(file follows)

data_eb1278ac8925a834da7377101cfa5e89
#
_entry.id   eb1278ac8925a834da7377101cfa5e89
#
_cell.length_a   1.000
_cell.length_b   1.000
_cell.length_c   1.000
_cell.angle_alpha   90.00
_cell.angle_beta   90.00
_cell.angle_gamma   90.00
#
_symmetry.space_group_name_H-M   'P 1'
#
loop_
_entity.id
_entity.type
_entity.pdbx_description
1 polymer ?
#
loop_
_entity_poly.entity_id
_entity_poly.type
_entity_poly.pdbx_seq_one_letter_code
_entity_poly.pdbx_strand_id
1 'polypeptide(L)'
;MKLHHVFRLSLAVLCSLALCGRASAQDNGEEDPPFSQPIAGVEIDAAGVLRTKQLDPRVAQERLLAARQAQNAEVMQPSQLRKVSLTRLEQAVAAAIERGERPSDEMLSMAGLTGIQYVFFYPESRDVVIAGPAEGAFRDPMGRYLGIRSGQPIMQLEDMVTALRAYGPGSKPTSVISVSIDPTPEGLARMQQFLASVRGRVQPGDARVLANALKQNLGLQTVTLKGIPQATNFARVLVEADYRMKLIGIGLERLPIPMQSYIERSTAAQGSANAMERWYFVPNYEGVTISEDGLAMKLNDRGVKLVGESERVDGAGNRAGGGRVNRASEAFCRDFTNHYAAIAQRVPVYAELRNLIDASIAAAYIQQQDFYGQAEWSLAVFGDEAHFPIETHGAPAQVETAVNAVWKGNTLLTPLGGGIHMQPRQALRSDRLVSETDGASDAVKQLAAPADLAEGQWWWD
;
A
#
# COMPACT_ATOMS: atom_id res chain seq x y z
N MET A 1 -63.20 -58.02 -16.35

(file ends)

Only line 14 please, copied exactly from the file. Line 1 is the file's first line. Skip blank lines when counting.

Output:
loop_